Location: Grain Legume Genetics Physiology ResearchTitle: Sclerotinia sclerotiorum SsCut1 modulates virulence and cutinase activity
|GONG, YINGDI - Huazhong Agricultural University|
|FU, YANPING - Huazhong Agricultural University|
|XIA, JIATAO - Huazhong Agricultural University|
|LI, BO - Huazhong Agricultural University|
|CHEN, TAO - Huazhong Agricultural University|
|YI, YANG - Huazhong Agricultural University|
|JIANG, DAOHONG - Huazhong Agricultural University|
|CHENG, JIASEN - Huazhong Agricultural University|
Submitted to: The Journal of Fungi
Publication Type: Peer Reviewed Journal
Publication Acceptance Date: 5/16/2022
Publication Date: 5/20/2022
Citation: Gong, Y., Fu, Y., Xia, J., Li, B., Chen, T., Yi, Y., Chen, W., Jiang, D., Cheng, J. 2022. Sclerotinia sclerotiorum SsCut1 modulates virulence and cutinase activity. The Journal of Fungi. 8:526. https://doi.org/10.3390/jof8050526.
Interpretive Summary: The fungal pathogen Sclerotinia sclerotiorum causes white mold diseases on many broad-leaf plants and significant economical losses every year. Despite intensive studies on this pathogen, its pathogenicity mechanisms are not fully understood. One approach to investigate virulence mechanisms is to study specific genes by deleting the individual genes and examine the effect of the gene deletion. The S. sclerotiorum genome encodes at least eight cutinase genes, and cutin is an important protective layer of plants. In this study, the SsCut1 gene was cloned and analyzed. Analysis of the amino acid sequence showed that SsCut1 contains the conserved cutinase domain and a fungal cellulose binding domain. Deletion of SsCut1 using targeted mutagenesis showed that SsCut1 is not necessary for normal growth and completion of the fungal life cycle, since the deletion mutants had normal growth rate and formed normal sclerotia. However, the SsCut1 deletion mutants showed significantly reduced cutinase activity and pathogenicity, compared with the wild-type strain. Providing the mutant with a normal SsCut1 gene restored cutinase activity and pathogenicity to normal levels. This study demonstrated that the SsCut1 gene promotes the virulence of S. sclerotiorum by enhancing its ability to degrade the protective cutin layer in plants.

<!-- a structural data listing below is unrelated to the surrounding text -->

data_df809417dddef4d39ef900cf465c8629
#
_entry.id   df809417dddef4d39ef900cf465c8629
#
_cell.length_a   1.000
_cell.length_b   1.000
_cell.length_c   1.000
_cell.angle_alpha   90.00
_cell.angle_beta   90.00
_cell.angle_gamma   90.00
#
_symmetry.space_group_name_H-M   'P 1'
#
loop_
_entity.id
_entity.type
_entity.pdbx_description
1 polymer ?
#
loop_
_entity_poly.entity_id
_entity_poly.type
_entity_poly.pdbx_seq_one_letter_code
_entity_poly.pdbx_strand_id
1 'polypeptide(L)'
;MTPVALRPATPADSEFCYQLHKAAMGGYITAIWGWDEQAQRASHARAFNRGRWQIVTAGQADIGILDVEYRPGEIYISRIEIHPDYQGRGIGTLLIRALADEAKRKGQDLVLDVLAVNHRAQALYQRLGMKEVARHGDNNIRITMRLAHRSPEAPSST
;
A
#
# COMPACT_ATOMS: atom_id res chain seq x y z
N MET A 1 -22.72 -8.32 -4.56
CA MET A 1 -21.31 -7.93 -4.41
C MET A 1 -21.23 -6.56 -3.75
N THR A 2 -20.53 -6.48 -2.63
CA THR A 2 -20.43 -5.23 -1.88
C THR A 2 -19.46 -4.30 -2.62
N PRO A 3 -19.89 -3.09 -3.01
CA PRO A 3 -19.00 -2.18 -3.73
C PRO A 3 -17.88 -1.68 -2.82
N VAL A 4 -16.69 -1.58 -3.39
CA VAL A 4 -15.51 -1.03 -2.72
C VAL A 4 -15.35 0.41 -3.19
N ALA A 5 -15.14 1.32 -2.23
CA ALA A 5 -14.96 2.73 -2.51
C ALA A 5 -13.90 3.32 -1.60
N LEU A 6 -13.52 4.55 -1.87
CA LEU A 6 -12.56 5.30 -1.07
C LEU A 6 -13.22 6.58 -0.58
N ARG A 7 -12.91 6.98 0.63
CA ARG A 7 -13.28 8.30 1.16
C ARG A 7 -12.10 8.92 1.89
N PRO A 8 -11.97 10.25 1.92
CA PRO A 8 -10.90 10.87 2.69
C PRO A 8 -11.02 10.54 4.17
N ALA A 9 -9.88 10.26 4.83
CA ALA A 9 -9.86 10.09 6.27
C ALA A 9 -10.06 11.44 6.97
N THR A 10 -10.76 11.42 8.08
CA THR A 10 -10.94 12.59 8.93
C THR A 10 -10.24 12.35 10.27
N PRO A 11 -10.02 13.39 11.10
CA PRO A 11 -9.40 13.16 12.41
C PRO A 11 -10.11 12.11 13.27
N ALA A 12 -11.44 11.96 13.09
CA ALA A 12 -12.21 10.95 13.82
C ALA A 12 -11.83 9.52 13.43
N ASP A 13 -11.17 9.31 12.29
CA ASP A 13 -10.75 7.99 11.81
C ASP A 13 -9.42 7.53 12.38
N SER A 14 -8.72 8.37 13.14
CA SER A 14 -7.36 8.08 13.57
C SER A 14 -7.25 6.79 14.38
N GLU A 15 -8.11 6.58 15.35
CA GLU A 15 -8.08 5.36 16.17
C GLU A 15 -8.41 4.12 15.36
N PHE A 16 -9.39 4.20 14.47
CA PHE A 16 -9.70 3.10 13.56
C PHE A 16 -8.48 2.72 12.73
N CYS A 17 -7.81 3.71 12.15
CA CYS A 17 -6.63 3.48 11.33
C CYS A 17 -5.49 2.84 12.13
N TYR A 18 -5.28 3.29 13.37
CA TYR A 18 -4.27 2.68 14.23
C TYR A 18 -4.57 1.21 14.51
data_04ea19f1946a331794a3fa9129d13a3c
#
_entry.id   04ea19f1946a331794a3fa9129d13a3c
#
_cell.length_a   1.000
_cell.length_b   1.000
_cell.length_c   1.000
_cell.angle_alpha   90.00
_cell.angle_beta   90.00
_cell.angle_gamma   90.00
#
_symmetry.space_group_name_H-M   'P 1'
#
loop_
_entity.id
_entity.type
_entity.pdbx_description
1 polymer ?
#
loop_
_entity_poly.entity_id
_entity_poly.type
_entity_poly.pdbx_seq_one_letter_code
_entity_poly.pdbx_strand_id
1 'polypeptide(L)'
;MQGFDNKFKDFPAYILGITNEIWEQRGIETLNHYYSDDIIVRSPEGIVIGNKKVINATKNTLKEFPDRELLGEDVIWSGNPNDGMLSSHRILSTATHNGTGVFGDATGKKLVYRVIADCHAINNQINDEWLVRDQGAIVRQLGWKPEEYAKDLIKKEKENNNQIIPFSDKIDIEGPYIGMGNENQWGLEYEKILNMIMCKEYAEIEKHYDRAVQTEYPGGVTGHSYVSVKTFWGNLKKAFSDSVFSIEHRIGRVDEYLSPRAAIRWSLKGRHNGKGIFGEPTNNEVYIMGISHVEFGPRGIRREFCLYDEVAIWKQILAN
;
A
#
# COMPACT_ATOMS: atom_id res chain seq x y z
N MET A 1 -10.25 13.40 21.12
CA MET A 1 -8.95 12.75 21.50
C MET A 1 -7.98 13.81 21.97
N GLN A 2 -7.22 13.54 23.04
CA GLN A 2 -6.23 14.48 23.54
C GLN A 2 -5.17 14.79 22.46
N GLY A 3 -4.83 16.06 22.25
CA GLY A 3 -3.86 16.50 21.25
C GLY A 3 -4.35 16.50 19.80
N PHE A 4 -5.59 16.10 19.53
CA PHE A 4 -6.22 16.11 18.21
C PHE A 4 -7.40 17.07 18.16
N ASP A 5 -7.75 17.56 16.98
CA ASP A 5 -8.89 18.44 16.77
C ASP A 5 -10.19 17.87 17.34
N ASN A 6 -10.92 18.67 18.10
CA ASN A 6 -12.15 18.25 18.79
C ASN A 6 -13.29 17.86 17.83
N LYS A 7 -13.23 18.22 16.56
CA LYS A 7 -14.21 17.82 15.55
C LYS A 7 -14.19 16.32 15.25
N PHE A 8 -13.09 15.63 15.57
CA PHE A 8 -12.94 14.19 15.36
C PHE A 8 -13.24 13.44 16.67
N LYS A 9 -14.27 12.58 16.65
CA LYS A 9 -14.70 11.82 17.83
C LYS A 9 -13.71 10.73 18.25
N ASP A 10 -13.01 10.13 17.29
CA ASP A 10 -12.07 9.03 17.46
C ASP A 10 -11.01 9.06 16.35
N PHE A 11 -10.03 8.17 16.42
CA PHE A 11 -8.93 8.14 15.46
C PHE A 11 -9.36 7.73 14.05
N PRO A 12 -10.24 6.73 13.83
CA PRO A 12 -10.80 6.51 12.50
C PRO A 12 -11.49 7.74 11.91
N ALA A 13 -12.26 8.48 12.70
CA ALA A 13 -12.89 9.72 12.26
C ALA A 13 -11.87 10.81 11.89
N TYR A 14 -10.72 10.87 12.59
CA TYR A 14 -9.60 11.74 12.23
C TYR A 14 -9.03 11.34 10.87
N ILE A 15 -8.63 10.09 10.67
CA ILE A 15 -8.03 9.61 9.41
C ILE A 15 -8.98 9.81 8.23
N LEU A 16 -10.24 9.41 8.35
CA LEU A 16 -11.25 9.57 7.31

Technical Abstract: The plant cuticle is one of the protective layers of the external surface of plant tissues. Plants use the cuticle layer to reduce water loss and resist pathogen infection. Fungi release cell wall degrading enzymes to destroy the epidermis of plants to achieve the purpose of infection. Sclerotinia sclerotiorum secretes a large amount of cutinase to disrupt the cuticle layer of plants during the infection process. In order to further understand the role of cutinase in the pathogenic process of S. sclerotiorum, the SsCut1 gene was cloned and analyzed. The protein SsCut1 contains the conserved cutinase domain and a fungal cellulose binding domain. Targeted deletion of the SsCut1 gene significantly reduced cutinase activity and pathogenicity, compared with the wild-type strain. Complementation with the wildtype SsCut1 allele restored cutinase activity and pathogenicity to wild-type levels. This study demonstrated that the SsCut1 gene promotes the virulence of S. sclerotiorum by enhancing its cutinase activity.